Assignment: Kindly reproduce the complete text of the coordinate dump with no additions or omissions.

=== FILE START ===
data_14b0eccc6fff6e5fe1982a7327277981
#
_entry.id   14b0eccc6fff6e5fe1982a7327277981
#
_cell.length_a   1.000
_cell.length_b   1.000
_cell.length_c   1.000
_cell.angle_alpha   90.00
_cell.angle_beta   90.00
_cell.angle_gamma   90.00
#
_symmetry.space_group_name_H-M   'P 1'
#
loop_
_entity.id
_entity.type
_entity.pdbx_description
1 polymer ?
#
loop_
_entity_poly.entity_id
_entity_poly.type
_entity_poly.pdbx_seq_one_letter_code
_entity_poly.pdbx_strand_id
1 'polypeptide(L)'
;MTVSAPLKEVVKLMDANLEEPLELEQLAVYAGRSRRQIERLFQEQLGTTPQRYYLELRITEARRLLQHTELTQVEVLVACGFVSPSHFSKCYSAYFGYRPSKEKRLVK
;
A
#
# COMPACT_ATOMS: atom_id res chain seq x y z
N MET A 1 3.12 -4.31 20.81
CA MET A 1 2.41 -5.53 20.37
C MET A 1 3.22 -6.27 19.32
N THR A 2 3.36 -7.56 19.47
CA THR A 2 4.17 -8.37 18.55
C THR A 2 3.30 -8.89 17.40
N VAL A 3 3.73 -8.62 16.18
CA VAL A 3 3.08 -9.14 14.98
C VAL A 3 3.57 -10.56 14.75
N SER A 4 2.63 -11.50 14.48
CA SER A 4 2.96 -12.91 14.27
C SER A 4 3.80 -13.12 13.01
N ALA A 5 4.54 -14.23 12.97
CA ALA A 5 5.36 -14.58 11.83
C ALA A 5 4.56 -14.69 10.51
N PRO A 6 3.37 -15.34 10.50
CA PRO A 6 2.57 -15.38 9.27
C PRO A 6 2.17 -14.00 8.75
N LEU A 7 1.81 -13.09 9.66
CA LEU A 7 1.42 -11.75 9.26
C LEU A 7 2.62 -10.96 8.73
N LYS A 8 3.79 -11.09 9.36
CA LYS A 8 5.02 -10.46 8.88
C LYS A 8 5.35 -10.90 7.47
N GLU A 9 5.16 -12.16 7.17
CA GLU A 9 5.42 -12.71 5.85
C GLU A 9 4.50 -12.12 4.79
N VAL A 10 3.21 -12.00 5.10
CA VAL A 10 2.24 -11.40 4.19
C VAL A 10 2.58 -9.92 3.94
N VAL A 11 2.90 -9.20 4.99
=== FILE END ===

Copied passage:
data_14b0eccc6fff6e5fe1982a7327277981
#
_entry.id   14b0eccc6fff6e5fe1982a7327277981
#
_cell.length_a   1.000
_cell.length_b   1.000
_cell.length_c   1.000
_cell.angle_alpha   90.00
_cell.angle_beta   90.00
_cell.angle_gamma   90.00
#
_symmetry.space_group_name_H-M   'P 1'
#
loop_
_entity.id
_entity.type
_entity.pdbx_description
1 polymer ?
#
loop_
_entity_poly.entity_id
_entity_poly.type
_entity_poly.pdbx_seq_one_letter_code
_entity_poly.pdbx_strand_id
1 'polypeptide(L)'
;MTVSAPLKEVVKLMDANLEEPLELEQLAVYAGRSRRQIERLFQEQLGTTPQRYYLELRITEARRLLQHTELTQVEVLVACGFVSPSHFSKCYSAYFGYRPSKEKRLVK
;
A
#
# COMPACT_ATOMS: atom_id res chain seq x y z
N MET A 1 3.12 -4.31 20.81
CA MET A 1 2.41 -5.53 20.37
C MET A 1 3.22 -6.27 19.32
N THR A 2 3.36 -7.56 19.47
CA THR A 2 4.17 -8.37 18.55
C THR A 2 3.30 -8.89 17.40
N VAL A 3 3.73 -8.62 16.18
CA VAL A 3 3.08 -9.14 14.98
C VAL A 3 3.57 -10.56 14.75
N SER A 4 2.63 -11.50 14.48
CA SER A 4 2.96 -12.91 14.27
C SER A 4 3.80 -13.12 13.01
N ALA A 5 4.54 -14.23 12.97
CA ALA A 5 5.36 -14.58 11.83
C ALA A 5 4.56 -14.69 10.51
N PRO A 6 3.37 -15.34 10.50
CA PRO A 6 2.57 -15.38 9.27
C PRO A 6 2.17 -14.00 8.75
N LEU A 7 1.81 -13.09 9.66
CA LEU A 7 1.42 -11.75 9.26
C LEU A 7 2.62 -10.96 8.73
N LYS A 8 3.79 -11.09 9.36
CA LYS A 8 5.02 -10.46 8.88
C LYS A 8 5.35 -10.90 7.47
N GLU A 9 5.16 -12.16 7.17
CA GLU A 9 5.42 -12.71 5.85
C GLU A 9 4.50 -12.12 4.79
N VAL A 10 3.21 -12.00 5.10
CA VAL A 10 2.24 -11.40 4.19
C VAL A 10 2.58 -9.92 3.94
N VAL A 11 2.90 -9.20 4.99